Nov 12, 2012, 03.49 PM | Source: PTI
Driven by rising prices of food items such as sugar, pulses and vegetables as well as clothings, retail inflation moved closer to the double digit mark at 9.75 per cent in October.
It was 9.73 per cent in the previous month, according to the Consumer Price Index (CPI) data released today.
The highest rise in prices during the month was recorded by sugar, up 19.61 per cent, year-on-year basis. It was followed by edible oil which turned expensive by 17.92 per cent, while pulses were dearer by 14.89 percent on the annual basis.
Vegetable rates during month increased by 10.74 per cent, while meat and fish and egg rates rose by 12.18 per cent.
At the same time, clothing and footwear also witnessed an increase in prices at 10.47 per cent on an annual basis.
In urban areas, retail inflation moderated to 9.46 percent in October, compared to 9.72 per cent in the previous month. However, CPI rose for rural population to 9.98 per cent during the month from 9.79 per cent in the previous month.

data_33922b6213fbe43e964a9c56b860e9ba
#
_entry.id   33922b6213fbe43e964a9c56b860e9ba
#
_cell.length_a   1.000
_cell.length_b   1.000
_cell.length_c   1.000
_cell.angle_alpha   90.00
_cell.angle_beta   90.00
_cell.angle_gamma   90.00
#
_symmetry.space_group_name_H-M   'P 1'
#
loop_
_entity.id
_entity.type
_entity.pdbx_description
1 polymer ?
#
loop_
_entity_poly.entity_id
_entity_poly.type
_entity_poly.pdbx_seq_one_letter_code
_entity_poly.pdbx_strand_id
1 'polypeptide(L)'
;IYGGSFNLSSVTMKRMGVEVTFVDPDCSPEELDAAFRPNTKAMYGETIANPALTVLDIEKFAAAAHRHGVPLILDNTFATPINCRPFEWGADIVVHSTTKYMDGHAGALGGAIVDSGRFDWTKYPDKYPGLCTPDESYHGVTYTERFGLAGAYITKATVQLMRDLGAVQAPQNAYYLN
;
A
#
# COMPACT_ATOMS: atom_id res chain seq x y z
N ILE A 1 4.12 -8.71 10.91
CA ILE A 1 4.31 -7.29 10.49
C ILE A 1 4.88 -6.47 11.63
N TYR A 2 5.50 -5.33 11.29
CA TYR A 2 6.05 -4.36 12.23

"All India provisional General (all groups) CPI numbers of October 2012 for rural, urban and combined are 126.7, 122.6 and 124.9 respectively," said Minister of State for Statistics and Programme Implementation (Independent charge) Srikant Kumar Jena.
Concerned over the persistent inflation, the Reserve Bank last month kept its benchmark interest rate unchanged
However, RBI had reduced cash reserve ratio by 0.25 per cent to infuse additional liquidity, injecting Rs 17,500 crore into the financial system.
Accordingly, the CRR or the portion of deposits banks have to park with the RBI now stands at 4.25 per cent, while the repo rate, at which RBI lends to the system, has been retained at 8 per cent.
The reverse repo, at which RBI absorbs excess liquidity through borrowings from banks, remains at 7 per cent.
Meanwhile, industrial growth has slipped in the negative territory at 0.4 per cent in September, compared to a growth of 2.5 per cent in the same month last year, which indicates persistent sluggishness in the economy.